Charlotte Wittbom clinic, Sweden -www.charlottewittbom.com

Moon Fox Spanish Mustang with Charlotte Wittbom

Over the Moon

And so with heavy hearts we have waved goodbye to Moon Fox, the Spanish Mustang mare we have had the pleasure of training here at Quinto do Brejo for the past four months.

Moon came to us as a five year old at the beginning of her schooling and has now rejoined her owner to continue her development into the very fine horse I know she will become. It has been a wonderful experience to work with such a beautiful strong mare and to know her unique characteristics as well as those she shares with her Lusitano cousins.  Every horse I come to know brings new experiences and new learning.

Spanish Mustang Mare 'Moon Fox'

At five years old, Moon’s musculature was already beginning to be well developed, but having lacked the gymnastic work that would often take place from around the fourth birthday, her physique was quite tight and inflexible.  We started then with a lot of work in hand to supple and free her in walk. This helped to build the right foundations for the balance and strength necessary for ridden work.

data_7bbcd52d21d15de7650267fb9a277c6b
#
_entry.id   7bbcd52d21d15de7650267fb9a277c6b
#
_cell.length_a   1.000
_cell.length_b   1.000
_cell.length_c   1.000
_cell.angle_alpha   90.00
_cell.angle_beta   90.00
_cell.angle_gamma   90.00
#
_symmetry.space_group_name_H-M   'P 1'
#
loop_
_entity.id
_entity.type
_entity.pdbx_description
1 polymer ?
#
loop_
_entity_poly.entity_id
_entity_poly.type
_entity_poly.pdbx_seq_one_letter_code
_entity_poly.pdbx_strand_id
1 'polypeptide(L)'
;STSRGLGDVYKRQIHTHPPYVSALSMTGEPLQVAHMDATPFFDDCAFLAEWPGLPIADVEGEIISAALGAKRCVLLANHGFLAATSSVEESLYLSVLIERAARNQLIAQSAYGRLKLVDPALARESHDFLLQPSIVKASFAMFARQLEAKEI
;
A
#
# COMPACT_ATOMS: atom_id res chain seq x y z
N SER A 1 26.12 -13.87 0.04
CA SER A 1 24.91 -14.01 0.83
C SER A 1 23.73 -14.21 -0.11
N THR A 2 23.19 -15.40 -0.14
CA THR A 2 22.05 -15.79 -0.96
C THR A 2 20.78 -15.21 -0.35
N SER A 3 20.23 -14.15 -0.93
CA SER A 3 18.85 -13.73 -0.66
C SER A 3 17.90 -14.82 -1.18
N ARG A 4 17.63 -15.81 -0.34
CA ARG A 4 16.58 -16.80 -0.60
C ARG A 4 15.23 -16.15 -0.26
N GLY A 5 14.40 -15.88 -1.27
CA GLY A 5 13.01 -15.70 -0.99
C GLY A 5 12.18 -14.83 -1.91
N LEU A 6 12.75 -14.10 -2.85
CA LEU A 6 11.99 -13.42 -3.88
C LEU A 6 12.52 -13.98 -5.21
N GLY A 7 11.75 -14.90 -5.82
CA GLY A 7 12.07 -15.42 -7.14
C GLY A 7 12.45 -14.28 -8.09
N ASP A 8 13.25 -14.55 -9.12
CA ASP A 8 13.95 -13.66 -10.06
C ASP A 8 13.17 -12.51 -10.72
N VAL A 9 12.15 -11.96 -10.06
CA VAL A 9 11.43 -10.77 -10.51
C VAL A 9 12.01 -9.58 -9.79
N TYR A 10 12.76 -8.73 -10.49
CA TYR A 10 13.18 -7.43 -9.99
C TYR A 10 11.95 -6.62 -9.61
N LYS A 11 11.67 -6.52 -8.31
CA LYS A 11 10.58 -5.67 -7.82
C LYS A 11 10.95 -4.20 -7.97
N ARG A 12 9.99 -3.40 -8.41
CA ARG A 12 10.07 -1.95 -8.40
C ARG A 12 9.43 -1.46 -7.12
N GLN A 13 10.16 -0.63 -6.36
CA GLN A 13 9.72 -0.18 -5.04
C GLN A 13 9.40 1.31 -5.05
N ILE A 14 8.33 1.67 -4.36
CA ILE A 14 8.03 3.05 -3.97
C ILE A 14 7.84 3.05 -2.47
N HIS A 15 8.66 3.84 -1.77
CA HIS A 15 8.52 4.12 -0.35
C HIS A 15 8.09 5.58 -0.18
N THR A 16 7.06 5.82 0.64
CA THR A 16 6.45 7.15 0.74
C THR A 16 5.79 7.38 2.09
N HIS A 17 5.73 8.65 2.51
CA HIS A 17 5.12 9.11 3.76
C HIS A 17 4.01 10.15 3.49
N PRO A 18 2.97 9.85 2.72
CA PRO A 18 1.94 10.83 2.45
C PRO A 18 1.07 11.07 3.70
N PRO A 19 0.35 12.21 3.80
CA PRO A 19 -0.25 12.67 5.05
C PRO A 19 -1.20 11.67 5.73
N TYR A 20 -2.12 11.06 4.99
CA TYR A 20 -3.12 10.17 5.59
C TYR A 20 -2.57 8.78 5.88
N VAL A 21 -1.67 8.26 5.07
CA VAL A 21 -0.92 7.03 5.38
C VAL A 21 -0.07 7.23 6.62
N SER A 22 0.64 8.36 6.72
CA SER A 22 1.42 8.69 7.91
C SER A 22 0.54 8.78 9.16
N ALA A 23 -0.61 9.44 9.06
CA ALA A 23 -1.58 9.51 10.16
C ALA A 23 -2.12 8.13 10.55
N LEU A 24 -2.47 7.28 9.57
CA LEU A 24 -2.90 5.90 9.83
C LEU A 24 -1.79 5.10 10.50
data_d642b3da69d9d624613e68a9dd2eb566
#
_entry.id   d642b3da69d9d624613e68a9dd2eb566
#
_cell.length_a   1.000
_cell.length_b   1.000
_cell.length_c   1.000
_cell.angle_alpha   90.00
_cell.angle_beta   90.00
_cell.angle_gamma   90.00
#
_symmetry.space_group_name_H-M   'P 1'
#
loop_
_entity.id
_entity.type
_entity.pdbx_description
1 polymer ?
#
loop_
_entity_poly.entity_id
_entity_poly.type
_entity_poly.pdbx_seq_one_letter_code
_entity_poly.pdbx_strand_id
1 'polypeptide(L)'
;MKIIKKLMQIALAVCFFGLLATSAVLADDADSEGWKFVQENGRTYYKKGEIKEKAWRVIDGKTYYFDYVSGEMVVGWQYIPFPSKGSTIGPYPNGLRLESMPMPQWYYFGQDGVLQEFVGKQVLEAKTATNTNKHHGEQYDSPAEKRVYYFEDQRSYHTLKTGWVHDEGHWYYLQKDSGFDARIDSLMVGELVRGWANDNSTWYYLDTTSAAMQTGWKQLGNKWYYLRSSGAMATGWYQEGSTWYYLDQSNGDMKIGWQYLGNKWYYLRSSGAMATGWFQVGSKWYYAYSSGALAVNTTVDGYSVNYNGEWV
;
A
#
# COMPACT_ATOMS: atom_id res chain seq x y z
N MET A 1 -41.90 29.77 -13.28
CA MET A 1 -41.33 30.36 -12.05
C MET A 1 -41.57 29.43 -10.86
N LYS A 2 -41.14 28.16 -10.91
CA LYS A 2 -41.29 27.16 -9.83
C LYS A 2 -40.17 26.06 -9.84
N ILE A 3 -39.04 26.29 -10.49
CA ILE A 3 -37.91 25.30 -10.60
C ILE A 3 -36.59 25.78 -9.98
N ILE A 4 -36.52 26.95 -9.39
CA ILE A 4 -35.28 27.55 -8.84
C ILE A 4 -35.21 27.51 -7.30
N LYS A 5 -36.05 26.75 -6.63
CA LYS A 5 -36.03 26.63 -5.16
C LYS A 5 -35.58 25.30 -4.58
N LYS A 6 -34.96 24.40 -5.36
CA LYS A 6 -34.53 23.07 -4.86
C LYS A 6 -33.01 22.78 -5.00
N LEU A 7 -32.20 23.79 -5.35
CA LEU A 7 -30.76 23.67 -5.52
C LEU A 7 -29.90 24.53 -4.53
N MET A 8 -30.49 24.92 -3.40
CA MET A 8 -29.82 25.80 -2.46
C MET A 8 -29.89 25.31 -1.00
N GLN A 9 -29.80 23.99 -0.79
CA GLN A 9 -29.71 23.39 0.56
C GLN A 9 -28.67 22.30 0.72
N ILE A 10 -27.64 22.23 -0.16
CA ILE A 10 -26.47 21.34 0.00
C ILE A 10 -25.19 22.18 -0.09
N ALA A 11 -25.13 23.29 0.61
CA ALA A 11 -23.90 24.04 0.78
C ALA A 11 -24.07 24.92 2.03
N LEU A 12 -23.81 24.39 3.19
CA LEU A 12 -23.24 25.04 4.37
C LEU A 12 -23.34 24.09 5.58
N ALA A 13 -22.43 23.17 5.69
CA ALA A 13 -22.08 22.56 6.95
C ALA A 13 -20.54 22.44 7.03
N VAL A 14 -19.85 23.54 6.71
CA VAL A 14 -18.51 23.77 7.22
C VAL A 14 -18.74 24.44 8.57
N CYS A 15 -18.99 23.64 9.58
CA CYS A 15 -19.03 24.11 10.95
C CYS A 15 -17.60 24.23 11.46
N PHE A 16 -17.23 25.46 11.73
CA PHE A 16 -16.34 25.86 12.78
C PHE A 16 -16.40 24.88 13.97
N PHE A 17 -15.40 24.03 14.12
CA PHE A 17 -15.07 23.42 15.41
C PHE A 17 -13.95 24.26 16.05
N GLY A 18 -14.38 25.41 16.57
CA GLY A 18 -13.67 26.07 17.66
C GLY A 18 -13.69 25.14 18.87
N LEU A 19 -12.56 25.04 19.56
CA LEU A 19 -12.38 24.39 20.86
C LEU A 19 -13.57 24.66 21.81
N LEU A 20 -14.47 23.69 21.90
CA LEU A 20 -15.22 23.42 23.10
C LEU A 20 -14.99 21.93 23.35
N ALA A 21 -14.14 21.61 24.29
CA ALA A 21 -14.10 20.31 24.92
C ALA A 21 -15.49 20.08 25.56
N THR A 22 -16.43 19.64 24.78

Moon Fox Spanish Mustang with Charlotte Wittbom

On the other hand, being five years old, Moon had the mental maturity to progress quickly with the ridden work. You will see from the photographs that we found we were able to introduce the double bridle relatively soon in her training. For a young horse at Moon’s stage of development, this is more helpful in encouraging and supporting flexions of the neck and the suppling work from the ground, than as an aid to collection (as the horse matures, there will be more potential for collection in ridden work).

Moon Fox Spanish Mustang with Charlotte Wittbom

The early photographs also show that Moon’s physiology gave her a tendancy to fall on to her forehand. Therefore we incorporated lots of exercises – such as rein-back from the ground – to encourage her to carry her weight more evenly.